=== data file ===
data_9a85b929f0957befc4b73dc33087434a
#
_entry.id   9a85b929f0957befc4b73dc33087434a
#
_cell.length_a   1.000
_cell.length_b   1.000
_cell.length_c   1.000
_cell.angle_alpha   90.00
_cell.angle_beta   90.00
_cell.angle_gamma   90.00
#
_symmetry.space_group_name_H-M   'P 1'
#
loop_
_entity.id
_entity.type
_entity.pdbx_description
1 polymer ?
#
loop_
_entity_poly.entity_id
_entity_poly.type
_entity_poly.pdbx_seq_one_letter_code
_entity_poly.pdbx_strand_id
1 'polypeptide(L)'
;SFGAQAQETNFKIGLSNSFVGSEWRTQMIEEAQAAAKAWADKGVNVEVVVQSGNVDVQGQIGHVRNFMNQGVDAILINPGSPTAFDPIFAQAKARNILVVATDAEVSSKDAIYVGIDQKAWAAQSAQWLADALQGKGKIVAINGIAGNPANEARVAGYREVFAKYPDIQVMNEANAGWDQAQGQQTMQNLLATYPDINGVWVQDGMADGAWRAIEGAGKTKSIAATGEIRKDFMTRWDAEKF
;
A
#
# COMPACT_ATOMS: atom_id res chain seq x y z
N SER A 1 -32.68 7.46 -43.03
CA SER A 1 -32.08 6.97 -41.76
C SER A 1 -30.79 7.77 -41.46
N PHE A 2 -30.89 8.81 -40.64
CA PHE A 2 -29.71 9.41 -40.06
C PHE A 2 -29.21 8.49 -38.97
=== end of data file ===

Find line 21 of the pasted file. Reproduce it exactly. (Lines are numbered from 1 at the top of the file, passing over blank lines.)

_entity_poly.entity_id